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College makes changes to class credit options due to COVID-19

On Tuesday, March 24, the Office of Academic Affairs and the Registrar sent an email to Beloit College students announcing that “academic deadlines, procedures, and options have been changed or expanded” following the closure of campus and transition to online learning in the face of the COVID-19 pandemic. The announcement included several noteworthy changes to advising and Fall 2020 registration, as well as the news that students could choose between a credit or no-credit (C/NC) mark or a letter grade for their current courses by as late as May 6. The email noted that “a comment will be added to official Beloit College academic transcripts about the unusual situation in Spring 2020.” The email was sent in response to some students contacting Provost and Dean of the College Eric Boynton and starting online petitions calling for a C/NC option, beginning  on Sunday, March 22 in the Beloit College student Facebook group after the first week of online classes. 

As previously covered in the Round Table on March 16, Beloit College President Scott Bierman made the announcement on Saturday, March 14 that Beloit College would be closing its campus and moving to “distance learning” in order to prevent the spread of COVID-19, a highly contagious novel coronavirus that can lead to respiratory distress. COVID-19 was declared a pandemic by the World Health Organization (WHO) on Wednesday, March 11, and over the next three days over 200 colleges and universities across the United States closed their campuses, according to CNBC. As of the time of writing, COVID-19 has caused 30,000 deaths globally and the United States has become the new epicenter of the virus, surpassing all other nations at 130,000 cases. New York City has over half of these cases, with numbers increasing exponentially in the metropolitan center during the week of March 15.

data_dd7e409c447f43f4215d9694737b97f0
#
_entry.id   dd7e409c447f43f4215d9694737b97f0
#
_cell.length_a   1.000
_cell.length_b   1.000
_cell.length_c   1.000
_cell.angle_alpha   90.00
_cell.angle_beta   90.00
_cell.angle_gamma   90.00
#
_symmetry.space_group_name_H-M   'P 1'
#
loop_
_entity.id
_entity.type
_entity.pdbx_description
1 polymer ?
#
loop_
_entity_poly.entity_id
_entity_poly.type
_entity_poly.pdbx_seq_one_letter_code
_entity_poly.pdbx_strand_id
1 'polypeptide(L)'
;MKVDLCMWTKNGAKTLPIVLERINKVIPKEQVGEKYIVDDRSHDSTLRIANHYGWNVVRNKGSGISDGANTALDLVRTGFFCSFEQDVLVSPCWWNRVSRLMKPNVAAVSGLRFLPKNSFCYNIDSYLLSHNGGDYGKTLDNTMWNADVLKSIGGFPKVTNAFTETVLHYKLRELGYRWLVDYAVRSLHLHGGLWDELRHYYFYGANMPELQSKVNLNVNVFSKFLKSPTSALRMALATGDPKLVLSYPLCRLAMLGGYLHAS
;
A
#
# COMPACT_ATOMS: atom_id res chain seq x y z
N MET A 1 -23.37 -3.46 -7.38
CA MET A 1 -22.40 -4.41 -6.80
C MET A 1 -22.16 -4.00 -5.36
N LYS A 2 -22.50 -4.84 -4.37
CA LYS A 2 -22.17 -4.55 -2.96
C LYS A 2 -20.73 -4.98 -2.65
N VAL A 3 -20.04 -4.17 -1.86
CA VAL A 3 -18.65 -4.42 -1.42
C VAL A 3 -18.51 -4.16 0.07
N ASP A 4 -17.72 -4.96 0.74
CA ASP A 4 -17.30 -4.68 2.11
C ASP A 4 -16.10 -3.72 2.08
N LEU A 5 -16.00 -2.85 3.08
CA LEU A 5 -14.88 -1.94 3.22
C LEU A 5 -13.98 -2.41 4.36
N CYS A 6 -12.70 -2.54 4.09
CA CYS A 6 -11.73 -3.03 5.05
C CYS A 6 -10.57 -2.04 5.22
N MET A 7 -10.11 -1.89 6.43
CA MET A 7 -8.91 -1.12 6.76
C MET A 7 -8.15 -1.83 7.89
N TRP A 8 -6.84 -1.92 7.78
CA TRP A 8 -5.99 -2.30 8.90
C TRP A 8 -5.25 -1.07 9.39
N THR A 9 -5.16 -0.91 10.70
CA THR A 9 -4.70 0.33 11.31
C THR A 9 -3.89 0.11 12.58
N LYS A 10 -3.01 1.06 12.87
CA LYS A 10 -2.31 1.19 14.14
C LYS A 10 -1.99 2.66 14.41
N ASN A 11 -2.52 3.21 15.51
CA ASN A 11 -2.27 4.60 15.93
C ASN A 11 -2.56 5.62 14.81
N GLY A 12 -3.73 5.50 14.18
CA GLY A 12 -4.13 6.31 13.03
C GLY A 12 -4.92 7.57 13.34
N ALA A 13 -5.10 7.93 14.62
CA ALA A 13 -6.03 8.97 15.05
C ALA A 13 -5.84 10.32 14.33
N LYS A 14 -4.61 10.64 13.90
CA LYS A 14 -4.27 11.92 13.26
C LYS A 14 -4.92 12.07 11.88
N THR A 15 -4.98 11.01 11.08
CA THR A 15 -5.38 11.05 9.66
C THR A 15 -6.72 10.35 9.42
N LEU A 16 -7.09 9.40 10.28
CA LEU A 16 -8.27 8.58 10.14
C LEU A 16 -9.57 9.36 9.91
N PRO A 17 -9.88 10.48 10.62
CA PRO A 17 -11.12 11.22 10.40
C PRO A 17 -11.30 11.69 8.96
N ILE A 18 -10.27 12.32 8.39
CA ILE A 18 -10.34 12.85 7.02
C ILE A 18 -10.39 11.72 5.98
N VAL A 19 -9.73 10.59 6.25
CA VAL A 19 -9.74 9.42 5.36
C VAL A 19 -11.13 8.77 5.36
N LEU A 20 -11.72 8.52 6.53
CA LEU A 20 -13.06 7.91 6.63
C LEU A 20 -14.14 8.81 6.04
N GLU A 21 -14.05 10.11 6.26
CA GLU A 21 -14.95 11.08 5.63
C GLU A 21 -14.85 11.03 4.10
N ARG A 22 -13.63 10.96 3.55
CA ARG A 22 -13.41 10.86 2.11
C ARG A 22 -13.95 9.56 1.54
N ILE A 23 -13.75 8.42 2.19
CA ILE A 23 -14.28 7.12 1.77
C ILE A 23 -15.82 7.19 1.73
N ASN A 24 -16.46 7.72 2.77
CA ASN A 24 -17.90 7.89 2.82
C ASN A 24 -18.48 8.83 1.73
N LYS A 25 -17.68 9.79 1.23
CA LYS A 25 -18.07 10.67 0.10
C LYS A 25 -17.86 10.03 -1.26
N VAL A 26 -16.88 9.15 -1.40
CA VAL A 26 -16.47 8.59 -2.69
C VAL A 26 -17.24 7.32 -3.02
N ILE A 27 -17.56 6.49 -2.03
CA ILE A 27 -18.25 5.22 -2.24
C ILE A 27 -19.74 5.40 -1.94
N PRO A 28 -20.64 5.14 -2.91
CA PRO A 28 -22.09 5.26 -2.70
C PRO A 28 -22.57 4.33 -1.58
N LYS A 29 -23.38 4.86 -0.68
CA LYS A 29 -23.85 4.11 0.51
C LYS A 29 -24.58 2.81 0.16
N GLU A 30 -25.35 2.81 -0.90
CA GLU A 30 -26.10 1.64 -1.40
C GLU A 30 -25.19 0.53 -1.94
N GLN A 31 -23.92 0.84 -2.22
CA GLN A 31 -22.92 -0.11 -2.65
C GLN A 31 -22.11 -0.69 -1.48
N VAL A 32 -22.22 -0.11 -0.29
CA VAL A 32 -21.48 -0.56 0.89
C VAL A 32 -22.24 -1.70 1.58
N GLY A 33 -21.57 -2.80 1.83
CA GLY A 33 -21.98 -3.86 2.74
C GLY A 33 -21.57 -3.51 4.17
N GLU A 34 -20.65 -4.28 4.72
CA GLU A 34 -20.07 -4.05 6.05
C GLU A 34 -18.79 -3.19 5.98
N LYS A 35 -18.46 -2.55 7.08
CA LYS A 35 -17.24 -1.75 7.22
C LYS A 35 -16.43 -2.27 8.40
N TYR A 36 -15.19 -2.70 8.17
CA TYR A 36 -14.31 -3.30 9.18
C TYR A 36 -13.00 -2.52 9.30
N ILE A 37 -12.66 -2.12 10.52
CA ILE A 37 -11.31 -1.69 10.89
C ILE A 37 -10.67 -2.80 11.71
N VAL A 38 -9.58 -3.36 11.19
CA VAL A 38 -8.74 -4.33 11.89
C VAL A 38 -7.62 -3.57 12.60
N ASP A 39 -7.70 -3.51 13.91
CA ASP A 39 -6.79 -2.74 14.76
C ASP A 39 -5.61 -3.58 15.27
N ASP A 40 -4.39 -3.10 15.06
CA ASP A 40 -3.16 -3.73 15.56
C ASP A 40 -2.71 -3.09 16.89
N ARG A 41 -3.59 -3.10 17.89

In the March 14 email from Scott Bierman, students were instructed to move off campus by March 29. The move meant that many students found themselves back in their childhood homes with family members. They were obligated to self-isolate as cities across the United States issued “shelter in place” orders or banned social gatherings, which restricted the movements of over 160 million people, according to the New York Times

In the midst of these distressing changes in daily life, The Washington Post published an editorial on Friday, March 20 by Columbia University Professor of English Jenny Davidson titled, “Forget distance learning. Just give every student an automatic A.” Davidson wrote that “the cumulative stress on the system is too great, and the inequities in the ways this will all play out for different students means that grading as we know it is already over for the semester. It’s time to abandon our preconceived ideas about what needs to happen in a college class for a student to get credit for it.” Davidson called on university leaders to make these changes. Her op-ed received over 600 comments.